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Hugo Distler

(1908—1942)


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(b Nuremberg, 24 June 1908; d Berlin, 1 Nov. 1942). German composer, choral conductor, organist, and teacher. He was organist at St Jakobi in Lübeck (1931); from 1937 he was lecturer and choir conductor at the Württemberg Hochschule für Musik, Stuttgart, before going on to the Hochschule für Musik in Berlin. His sympathy for early German masters such as Schütz and Lechner allowed him to coexist uneasily with the Nazis, who found his music bordering on the unacceptably modern; and though he shared their enthusiasm for choral singing, his Lutheran faith invited official suspicion. Well-placed friends initially enabled him to avoid call-up; when in 1942 he received the order to join a panzer division, he committed suicide. His music is liberally dissonant within a strongly tonal framework, the asperity resulting from the play of contrapuntal lines rather than from wilful experiment. His output includes two harpsichord concertos (the second only recently rediscovered) and a number of organ works; the bulk of it is for chorus, setting both religious and secular texts.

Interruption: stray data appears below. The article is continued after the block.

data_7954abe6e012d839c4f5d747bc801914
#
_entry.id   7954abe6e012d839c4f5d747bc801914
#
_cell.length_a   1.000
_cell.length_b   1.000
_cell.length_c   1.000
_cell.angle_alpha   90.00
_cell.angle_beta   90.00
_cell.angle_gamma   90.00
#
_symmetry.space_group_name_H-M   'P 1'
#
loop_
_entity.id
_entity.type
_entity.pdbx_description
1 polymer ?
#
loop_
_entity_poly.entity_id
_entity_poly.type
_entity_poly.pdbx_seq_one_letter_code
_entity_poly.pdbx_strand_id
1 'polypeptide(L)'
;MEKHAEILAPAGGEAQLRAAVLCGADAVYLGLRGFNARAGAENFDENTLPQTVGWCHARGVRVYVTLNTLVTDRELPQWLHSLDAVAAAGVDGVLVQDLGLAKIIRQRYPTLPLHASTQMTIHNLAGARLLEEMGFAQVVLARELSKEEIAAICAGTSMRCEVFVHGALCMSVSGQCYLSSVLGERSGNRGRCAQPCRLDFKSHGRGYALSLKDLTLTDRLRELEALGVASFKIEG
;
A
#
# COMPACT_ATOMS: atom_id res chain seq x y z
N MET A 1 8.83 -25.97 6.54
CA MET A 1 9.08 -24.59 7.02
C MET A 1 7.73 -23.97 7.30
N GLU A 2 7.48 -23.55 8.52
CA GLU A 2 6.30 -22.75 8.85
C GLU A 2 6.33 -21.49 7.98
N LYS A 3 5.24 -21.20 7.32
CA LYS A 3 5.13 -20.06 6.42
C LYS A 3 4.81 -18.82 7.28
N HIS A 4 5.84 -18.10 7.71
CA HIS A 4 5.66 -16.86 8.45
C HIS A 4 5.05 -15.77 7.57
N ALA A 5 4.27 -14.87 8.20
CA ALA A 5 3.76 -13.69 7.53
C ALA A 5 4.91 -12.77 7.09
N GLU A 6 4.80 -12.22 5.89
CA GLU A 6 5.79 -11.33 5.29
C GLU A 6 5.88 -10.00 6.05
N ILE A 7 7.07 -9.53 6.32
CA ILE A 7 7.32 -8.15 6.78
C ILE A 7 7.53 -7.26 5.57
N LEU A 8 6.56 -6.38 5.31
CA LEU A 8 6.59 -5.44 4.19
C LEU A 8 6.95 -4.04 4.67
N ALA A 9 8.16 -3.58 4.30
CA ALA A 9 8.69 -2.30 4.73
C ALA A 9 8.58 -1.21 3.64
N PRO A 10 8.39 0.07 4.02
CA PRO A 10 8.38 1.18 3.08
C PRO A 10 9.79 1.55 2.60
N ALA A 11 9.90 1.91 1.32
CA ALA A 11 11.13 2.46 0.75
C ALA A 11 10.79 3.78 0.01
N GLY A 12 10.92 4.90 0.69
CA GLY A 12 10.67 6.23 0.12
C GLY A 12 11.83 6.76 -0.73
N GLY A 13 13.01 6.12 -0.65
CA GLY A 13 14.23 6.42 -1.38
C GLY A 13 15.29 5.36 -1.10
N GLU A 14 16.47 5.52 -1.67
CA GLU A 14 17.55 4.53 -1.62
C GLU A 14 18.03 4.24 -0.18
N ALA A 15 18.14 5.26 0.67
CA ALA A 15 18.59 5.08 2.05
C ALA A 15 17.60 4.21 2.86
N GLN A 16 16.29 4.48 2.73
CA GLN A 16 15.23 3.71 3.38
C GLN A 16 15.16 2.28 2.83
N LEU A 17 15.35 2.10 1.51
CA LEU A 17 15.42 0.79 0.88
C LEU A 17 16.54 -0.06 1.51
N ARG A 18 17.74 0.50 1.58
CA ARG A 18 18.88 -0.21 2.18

From The Oxford Companion to Music in Oxford Reference.

Subjects: Music.


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